After months of protest, an emerging biennial boycott, and an accusation of war crimes, Warren Kanders has resigned from his position as vice chairman of the Whitney Museum of American Art’s board of trustees.
“The targeted campaign of attacks against me and my company that has been waged these past several months has threatened to undermine the important work of the Whitney,” said Kanders in his resignation letter to the board. “I joined this board to help the museum prosper. I do not wish to play a role, however inadvertent, in its demise.”
Last year, Hyperallergic broke the story about Kanders, which tied the Whitney to weapons manufacturing. The now-former vice chairman owns Safariland, a company that produces military supplies like tear gas, which has been hurled at migrants at the United-States–Mexico border and elsewhere during protests. He also partially owns Sierra Bullets, which the collective Forensic Architecture alleges may be involved in lethal war crimes by the Israeli army against Palestinian civilians at the border in Gaza.
As news of the artist boycott broke last Friday, the uprising against Kanders threatened to spill into mainstream media with concentrated attention by national outlets like NPR and the New York Times. For months prior, a grassroots coalition led by the activist group Decolonize This Place staged nine weeks of protests at the museum and other demonstrations, keeping the Kanders issue at the fore of art world conversation.
Kanders joined the Whitney board in 2006 and has been on the executive committee for five years, donating more than $10 million alongside his wife, Allison, who has simultaneously resigned from the museum’s painting and sculpture committee. There is a stairway at the museum named after the couple who are also avid collectors of art from blue-chip names like Jeff Koons, Christopher Wool, and Ed Ruscha.
Protests began in November when more than 100 staff members signed a letter demanding the museum respond to the Hyperallergic report linking Kanders to the US-Mexico border crisis. Museum director Adam Weinberg responded to the controversy, stating in part that the Whitney “cannot right all the ills of an unjust world, nor is that its role” and that the institution must stay “a safe place for unsafe ideas.”
Kanders responded with his own letter to staff in December. “I am not the problem,” he wrote. “We also manufacture the non-lethal products that started this discussion, including what is commonly known as tear gas. Non-lethal products were created as an alternative to lethal solutions.” At the time, the former vice chair’s connection to Sierra Bullets had not been reported by media outlets.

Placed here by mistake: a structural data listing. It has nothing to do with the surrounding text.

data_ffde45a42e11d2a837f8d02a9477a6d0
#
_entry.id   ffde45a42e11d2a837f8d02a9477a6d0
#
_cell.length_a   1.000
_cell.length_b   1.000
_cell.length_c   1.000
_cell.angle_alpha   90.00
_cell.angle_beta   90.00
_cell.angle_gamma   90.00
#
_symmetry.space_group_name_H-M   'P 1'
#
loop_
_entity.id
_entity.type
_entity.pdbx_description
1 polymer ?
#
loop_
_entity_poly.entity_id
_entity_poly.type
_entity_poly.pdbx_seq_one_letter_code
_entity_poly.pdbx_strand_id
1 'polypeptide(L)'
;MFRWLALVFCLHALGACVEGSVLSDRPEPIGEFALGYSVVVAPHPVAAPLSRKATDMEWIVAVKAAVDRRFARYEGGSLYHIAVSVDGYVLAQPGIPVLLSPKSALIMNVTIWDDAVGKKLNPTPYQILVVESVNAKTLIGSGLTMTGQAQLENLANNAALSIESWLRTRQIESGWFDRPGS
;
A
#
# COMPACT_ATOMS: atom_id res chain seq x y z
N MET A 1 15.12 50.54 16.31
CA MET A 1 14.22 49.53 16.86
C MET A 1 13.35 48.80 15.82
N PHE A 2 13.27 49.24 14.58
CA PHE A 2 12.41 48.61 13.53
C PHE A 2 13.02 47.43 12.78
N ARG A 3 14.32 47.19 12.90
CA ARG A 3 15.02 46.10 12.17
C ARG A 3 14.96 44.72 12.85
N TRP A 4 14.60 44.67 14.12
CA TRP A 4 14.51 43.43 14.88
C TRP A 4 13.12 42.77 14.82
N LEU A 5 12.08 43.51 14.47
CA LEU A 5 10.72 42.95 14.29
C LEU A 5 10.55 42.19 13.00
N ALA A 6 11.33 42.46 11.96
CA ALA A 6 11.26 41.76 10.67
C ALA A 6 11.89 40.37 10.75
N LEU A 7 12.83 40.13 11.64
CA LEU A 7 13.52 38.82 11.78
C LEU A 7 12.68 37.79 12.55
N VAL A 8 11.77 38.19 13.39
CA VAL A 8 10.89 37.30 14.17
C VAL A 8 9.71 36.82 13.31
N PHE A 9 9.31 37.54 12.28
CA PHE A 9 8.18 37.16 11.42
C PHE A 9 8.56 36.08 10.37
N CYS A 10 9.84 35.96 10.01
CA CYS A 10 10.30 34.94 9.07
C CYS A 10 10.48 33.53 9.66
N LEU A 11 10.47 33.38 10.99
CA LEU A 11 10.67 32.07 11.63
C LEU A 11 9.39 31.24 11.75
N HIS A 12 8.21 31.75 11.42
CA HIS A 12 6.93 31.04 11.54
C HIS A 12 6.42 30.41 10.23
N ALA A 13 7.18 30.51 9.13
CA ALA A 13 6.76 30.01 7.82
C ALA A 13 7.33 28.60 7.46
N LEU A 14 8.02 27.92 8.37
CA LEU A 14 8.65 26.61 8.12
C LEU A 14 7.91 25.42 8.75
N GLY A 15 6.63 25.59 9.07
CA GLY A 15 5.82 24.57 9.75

That month, Michael Rakowitz became the only artist to preemptively pull out of the 2019 Whitney Biennial. Four months later, a group of critics, scholars, and artists called for Kanders’s removal — included many artists presenting work in the biennial safe place for unsafe ideas.”
Last week, four artists (Korakrit Arunanondchai, Meriem Bennani, Nicole Eisenman, and Nicholas Galanin) withdrew from the exhibition in a letter published by Artforum, asking the Whitney to remove their work from the biennial. Four others joined the emerging boycott, creating a tipping point for the institution that threatened to overshadow the work of curators Rujeko Hockley, Jane Panetta, and the more than 60 remaining artists.
Until recently, the controversy had done little to shake Kanders’s position at the museum. He was unanimously reappointed vice chair last month, according to the New York Times. But some on the board debated his position with the museum. Some thought he should have quit for the good of the museum while others believed that stepping down would embolden protesters to call for more resignations of board members with ties to other unsavory business investments.
“The politicized and oftentimes toxic environment in which we find ourselves across all spheres of public discourse, including the art community, puts the work of this board in great jeopardy,” wrote Kanders in his resignation letter.
The letter makes it unclear whether or not Kanders is leaving the Whitney Museum on the best of terms. He writes: “I hope you assume the responsibility that your position bestows upon you and find the leadership to maintain the integrity of this museum.”
The Whitney Museum has not responded to Hyperallergic’s immediate request for comment.
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